They Can Bark A Lot
The Corgi can be quite a vocal dog. As mentioned above, a Corgi can become quite loud if they are not getting enough exercise or stimulation. They are alert dogs and will pick up on strange unfamiliar noises. Therefore, Corgis can make good watch dogs but if you want a guard dog, then perhaps a German Shepherd would be a better option.
Willo’s owner gave her perspective on this con.
They don’t bark any more than any other breed. I know some Corgis that bark a lot, and some that don’t bark at all. Willo ONLY barks when she wants attention/wants to be played with. She also has a deep bark that she uses when she thinks there’s an intruder. But normally she doesn’t bark.
They Can Easily Become Overweight
It is easy for a Corgi to become overweight if they are not getting enough exercise. Their long frame makes them candidates for hip dysplasia or back problems such as intervertebral disc disease. As a result, ensuring your Corgi gets a lot of exercise and remains in good shape can help to avoid potential health conditions such as IDD. You have to be prepared to dedicate a lot of time in these dogs to take them on regular walks, trips to the park and of course, lots of play time at home.
A Corgi could be problematic in a household with other small pets. It’s important to remember these dogs are herding dogs. As a result, the breed can chase and even attack small animals given their historic instincts. While it obviously depends on each individual dog, it is something to consider before you bring a Corgi to their forever home.
Pavlov the Corgi provided us some insight into this herding trait.
They sometimes nip kids because they’re herding dogs. If there is a kid or a bike, their instinct is to chase after it. We took Pavlov to get herding instinct tested. It’s something they do on some farms. There were 20 Corgis and they put them in the ring with some type of cattle. The dogs go in with a rope and handler. They see if instinctually they go out and herd them. You’d be surprised about half of the Corgis didn’t have that instinct because it was bred out of them. Pavlov stays pretty true to the herding dog presentation.
As we mentioned above, Corgis are very smart dogs. This is a positive but can also be a negative. They require consistent and firm training to avoid a Corgi running the household. The breed do have a reputation for being stubborn dogs. However, if you start training at an early age and make sure the message is consistent, your Corgi will learn quickly.
Other facts about the Corgi
• The Corgi gets its name from the Welsh language, with their name translating directly as “dwarf dog”. The breed started in Wales, although their conflicting reports about how Corgis came to find their way to the country.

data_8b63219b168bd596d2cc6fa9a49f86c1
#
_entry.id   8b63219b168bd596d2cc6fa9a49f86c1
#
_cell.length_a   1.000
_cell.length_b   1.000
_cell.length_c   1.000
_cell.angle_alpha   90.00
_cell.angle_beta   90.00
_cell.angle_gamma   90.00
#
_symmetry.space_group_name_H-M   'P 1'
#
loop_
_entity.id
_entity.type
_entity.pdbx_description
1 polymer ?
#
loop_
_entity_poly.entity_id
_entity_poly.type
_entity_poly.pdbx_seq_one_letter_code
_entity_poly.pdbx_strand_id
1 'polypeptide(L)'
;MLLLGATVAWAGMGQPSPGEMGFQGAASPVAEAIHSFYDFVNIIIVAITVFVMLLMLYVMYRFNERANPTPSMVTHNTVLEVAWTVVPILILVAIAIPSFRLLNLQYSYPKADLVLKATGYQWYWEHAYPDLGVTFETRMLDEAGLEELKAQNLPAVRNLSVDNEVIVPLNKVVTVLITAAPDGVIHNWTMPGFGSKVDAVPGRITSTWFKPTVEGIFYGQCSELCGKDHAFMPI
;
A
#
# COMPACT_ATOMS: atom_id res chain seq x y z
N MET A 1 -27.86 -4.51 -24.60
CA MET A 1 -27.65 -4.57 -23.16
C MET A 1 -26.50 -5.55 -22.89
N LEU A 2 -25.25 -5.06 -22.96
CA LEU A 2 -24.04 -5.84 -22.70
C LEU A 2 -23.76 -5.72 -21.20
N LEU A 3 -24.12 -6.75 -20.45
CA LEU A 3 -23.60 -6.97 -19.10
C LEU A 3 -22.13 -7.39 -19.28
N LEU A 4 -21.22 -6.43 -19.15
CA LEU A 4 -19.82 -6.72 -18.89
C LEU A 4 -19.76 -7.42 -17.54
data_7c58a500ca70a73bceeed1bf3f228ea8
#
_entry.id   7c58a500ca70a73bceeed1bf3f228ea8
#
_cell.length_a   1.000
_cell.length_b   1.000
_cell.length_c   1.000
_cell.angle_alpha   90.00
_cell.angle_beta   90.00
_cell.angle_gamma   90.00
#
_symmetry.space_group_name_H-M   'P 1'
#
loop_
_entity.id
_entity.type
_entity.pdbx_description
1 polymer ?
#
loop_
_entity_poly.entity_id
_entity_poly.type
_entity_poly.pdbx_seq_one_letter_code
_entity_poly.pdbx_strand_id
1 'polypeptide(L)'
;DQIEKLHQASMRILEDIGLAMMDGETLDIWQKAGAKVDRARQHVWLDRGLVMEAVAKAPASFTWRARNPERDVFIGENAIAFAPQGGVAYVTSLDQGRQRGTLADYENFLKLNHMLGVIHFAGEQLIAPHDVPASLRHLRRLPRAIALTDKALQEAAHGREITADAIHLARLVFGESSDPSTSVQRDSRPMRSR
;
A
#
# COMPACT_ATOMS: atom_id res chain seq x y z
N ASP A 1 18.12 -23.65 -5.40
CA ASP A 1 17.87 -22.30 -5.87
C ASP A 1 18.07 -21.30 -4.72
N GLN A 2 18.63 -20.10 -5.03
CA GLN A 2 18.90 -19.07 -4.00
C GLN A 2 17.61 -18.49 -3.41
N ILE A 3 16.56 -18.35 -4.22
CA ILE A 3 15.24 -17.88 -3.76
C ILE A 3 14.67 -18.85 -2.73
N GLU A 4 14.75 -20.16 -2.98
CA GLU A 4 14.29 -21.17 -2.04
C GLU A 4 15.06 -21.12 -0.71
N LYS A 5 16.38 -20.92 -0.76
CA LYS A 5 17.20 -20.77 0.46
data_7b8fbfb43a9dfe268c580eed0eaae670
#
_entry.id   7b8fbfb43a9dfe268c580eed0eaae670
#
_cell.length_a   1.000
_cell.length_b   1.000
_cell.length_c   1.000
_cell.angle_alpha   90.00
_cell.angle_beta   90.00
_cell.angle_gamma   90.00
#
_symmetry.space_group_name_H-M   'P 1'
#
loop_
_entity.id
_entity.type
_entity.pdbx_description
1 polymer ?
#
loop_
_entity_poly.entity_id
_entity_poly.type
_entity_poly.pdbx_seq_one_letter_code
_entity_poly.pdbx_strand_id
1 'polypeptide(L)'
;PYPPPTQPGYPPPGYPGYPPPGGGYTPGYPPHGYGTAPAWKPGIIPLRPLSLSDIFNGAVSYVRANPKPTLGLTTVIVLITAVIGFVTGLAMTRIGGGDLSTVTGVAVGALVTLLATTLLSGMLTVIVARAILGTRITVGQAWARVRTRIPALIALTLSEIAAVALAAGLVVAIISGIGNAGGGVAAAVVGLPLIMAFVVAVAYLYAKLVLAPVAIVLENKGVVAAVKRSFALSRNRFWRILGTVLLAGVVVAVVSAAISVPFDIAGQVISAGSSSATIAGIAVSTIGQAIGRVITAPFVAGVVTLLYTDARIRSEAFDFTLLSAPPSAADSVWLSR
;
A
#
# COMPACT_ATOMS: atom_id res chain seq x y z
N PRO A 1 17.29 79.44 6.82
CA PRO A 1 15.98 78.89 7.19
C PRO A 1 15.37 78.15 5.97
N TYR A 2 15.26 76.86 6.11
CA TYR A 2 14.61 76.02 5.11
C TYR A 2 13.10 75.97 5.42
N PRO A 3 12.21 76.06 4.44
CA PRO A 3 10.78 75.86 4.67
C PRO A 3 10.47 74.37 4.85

• There are two different variations of Corgi: The Pembroke Welsh Corgi and the Cardigan Welsh Corgi. The main difference between the two is the Pembrokes don’t have tails, while Cardigans have long, bushy tails like a fox.
• The average lifespan of both the Cardigan and Pembroke Welsh Corgi is between 12 and 14 years. However, a healthy Corgi can live in excess of 15 years.
• Queen Elizabeth II is the most famous Corgi owner but there a number of other celebrities who share a love for these cuddly little dogs. American author Stephen King became a Corgi owner in 2015 and he hasn’t looked back after falling in love with his pup Willow.
Advice from Corgi owners
@benjithebluecorgi: Some advice for potential Corgi owners that I would give is to just love your dog like you would a child because that’s basically what they are. Corgis are very smart and are able to learn things very fast but can be very stubborn as well. Don’t let this discourage you. As with any dog, training requires time, dedication, and consistency. I would also advise potential corgi owners to definitely do their research on the breed, especially if it is their first dog. Benji is my first dog ever and I did a lot of research before actually getting him. The more you know, the more prepared you are for anything.
@lynnyskynny_thecorgi: My advice would be to have patience. Corgis are naturally intelligent breeds, so they will catch on to training in their own time. They’re such a loving and cuddly breed, so I’d highly recommend getting a corgi as a companion.
Anything Else To Consider?
If you’re thinking about getting a Corgi, you may find it beneficial to speak to someone who already own a member of the breed.
They can provide a unique insight into what life is like with the breed.
In my experience, dog owners on Instagram are usually more than forthcoming with information about the breed.
Corgis are popular dogs that have pros and cons just like any other breed or mix.
They’re companion-sized dogs that require a lot of mental and physical exercise to prevent boredom.
Corgis can making loving and loyal pets but you may need to keep an eye on herding as a potential problem.